Three Chinese Proverbs Expose Gaps in U.S. Business EducationRobert Gogel
Having taught in MBA programs and worked for many years in China, I have found that most Western business students have little insight into the mindset of an economic power that is on a path to surpass the U.S. in the near future.
Here are three Chinese proverbs that may help the next generation of business leaders understand better what they will face in the marketplace.
Time: “You won’t help the new plants grow by pulling them up higher.” Americans view time as linear. Tasks are usually considered monochronically, often with a focus on getting work done on time while avoiding distractions.
In China, time is more polychromic. The emphasis is on long-term goals and relationships, rather than schedules, which means it is entirely acceptable to do several things at once. For example, talking with a colleague and at the same time answering a cell phone and engaging in a brief conversation with a passerby is not considered rude.
How long will the Chinese wait for “the plants to grow?” In the early 1990s, they realized the need to invest in high–speed rail to accelerate economic growth. They upgraded tracks and entered into joint ventures with Alstom, Bombardier, and Siemens. Government policy then shifted to developing trains capable of going 800 kilometers per hour by 2018 (current speeds average around 350 kph, already faster than U.S. trains).
In the U.S., plans for high-speed rail have been buffeted by political and economic tides and have run up against powerful road and airline lobbies. While California continues to move ahead with its controversial plans, there isn’t a long-term national policy.
Education: “If you want one hundred years of prosperity, grow people.” One of the most striking elements of Chinese society is the heavy emphasis on education at all levels, from primary to postgraduate and even executive-level training. I recently taught in a two-year executive MBA program for state-owned enterprise executives, where the average age was 45 years old and the individuals had been sent (and financed) by their companies with the sole purpose of learning modern management theory to prepare them for positions that were probably 10 years into the future.
The U.S. has hundreds of executive MBA programs designed to enhance skills for midcareer executives. Although still subsidized by some employers, the cost has increasingly become the burden of the individual, with a longer, uncertain payback. Ironically, just as many employees in the U.S. reach their peak skills, many employers push them out through early retirement programs to save on cost.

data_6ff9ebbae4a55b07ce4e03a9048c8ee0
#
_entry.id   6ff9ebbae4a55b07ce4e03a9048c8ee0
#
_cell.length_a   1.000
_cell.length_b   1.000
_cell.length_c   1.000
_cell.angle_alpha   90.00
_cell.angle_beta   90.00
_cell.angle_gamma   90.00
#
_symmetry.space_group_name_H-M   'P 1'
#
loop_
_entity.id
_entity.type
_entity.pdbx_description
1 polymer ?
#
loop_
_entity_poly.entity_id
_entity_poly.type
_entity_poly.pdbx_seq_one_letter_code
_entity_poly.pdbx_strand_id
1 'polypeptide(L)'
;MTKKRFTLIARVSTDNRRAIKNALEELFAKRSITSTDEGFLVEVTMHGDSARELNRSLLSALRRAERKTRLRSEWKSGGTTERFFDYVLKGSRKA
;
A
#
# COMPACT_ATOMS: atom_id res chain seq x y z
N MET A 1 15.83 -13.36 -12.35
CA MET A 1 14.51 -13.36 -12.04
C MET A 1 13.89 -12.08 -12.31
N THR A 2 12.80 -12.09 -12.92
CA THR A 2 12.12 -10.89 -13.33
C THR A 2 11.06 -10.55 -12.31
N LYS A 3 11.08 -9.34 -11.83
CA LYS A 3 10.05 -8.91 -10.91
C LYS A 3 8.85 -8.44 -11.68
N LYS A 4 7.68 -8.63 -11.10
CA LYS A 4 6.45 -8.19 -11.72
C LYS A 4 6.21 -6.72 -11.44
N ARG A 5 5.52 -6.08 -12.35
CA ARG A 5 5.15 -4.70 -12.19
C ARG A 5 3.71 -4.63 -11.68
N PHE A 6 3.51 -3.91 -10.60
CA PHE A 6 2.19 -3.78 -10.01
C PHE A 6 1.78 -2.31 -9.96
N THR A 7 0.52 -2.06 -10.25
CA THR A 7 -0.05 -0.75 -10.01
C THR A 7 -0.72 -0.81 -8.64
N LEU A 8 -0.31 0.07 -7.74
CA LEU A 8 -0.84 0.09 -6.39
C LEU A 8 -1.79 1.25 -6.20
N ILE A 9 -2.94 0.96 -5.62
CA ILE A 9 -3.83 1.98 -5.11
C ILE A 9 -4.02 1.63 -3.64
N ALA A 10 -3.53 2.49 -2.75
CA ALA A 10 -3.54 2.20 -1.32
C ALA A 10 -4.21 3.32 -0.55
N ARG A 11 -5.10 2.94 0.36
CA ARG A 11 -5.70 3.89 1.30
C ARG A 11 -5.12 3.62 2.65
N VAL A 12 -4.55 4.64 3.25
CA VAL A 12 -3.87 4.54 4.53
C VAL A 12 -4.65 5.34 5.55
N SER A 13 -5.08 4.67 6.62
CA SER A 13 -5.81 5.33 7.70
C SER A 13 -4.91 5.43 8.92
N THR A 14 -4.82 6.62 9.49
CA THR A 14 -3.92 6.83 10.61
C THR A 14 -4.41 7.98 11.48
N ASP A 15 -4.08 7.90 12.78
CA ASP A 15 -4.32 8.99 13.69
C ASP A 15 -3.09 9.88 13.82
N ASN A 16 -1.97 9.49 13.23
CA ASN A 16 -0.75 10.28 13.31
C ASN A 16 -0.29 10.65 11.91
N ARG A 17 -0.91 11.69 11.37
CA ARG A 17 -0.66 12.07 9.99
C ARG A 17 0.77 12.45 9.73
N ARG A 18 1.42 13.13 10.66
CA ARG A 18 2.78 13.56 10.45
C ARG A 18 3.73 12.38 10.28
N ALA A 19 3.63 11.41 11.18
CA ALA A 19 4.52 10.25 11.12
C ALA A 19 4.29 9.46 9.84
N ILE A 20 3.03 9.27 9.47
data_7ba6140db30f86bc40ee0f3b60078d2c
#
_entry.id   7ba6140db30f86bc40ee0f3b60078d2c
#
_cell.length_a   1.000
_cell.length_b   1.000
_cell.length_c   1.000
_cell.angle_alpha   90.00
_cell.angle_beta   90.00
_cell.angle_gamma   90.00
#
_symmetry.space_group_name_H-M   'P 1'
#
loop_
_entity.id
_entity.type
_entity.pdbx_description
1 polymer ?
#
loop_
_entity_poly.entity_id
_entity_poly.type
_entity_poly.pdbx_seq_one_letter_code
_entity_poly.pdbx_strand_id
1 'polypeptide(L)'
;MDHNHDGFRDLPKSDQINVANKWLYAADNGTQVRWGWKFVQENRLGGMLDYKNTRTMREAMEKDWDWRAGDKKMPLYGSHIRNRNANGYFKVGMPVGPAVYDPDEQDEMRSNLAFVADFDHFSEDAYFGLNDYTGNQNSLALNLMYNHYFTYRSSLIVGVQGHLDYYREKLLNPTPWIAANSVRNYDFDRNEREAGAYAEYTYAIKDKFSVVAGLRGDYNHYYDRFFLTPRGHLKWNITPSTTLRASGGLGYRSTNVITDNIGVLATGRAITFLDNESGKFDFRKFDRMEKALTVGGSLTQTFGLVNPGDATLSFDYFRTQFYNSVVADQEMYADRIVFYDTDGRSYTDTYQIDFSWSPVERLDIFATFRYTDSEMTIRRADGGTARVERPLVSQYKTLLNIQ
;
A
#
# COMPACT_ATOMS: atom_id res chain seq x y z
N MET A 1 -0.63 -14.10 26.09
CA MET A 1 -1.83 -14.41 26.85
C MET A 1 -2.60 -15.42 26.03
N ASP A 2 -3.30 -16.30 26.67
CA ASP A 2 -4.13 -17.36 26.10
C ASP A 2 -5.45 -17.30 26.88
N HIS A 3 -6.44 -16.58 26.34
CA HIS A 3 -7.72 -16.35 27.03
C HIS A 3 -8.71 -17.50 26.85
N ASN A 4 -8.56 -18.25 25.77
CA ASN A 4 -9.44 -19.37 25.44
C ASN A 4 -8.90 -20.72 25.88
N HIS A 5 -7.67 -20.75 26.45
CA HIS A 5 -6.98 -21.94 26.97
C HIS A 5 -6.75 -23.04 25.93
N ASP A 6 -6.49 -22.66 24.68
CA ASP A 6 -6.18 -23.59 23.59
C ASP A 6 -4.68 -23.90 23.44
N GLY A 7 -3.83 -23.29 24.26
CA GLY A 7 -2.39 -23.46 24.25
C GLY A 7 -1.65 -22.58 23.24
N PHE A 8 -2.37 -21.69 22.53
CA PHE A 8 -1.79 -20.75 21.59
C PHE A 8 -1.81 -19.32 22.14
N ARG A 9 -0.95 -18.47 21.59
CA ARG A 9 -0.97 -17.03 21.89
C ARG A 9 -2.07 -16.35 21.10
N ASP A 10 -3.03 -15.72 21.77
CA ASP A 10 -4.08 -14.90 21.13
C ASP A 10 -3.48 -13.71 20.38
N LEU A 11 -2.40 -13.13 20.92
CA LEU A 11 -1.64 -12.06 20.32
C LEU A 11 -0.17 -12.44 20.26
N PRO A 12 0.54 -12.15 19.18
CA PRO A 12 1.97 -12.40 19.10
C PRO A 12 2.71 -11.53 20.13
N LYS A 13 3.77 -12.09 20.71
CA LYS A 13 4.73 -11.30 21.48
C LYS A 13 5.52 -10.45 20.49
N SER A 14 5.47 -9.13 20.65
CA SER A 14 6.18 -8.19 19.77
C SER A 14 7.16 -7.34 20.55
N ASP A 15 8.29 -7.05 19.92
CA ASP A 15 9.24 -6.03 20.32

Networking: “With guanxi, nothing matters; without guanxi, everything matters.” Guanxi is a complex concept founded on the notion of mutual obligation among family, relatives, school alumni, co-workers, etc., as well as those who might be introduced through these contacts. It goes far deeper than the Western notion of an old boys’ network and certainly a LinkedIn contact.
These relationships are considered lifelong. In business, the guanxi bond does not have to be based on money and often starts with establishing the trustworthiness of individuals involved.
For five years, I taught an MBA class, and on every visit to China since then, a group of my former students invite me to an informal dinner. On my last visit, I was asked to write a college recommendation for one of my student’s children. I had met and mentored the child over the years, but even had that not been the case, the recommendation would have been expected. Not because I had been taken to dinner, but because of the guanxi that had developed over the years.
While most U.S. universities and particularly business schools have built great endowments and networks among the alumni, faculty, and students, the elements of trust and reciprocity are missing. That is the secret of guanxi. While it may be impossible to duplicate in the U.S., understanding how deeply rooted guanxi is in the Chinese culture is essential to understand the competitive landscape.
What can the U.S. business schools learn from these three proverbs that will help them prepare their students better to do business in China or compete head on with their Chinese counterparts?
Encourage students to adopt a longer-term orientation to achieve goals.
Find new economic models—such as extended paid apprenticeships and flexible academic calendars to allow for working hours—that will enable an affordable higher education that also produces graduates that find rewarding and productive roles in the work force.
Push MBAs to invest in more personal relationships so that business dealings are built more on trust than a legally binding contract.
Abraham Lincoln once said, “Give me six hours to chop down a tree, and I will spend the first four sharpening the ax.”
U.S. businesses, as well as political leaders and policymakers, would be wise to think about sharpening their axes to help the U.S. become more competitive, productive, and socially relevant. This will take time, education, and trust, three ingredients of Chinese culture that perhaps we should embrace.
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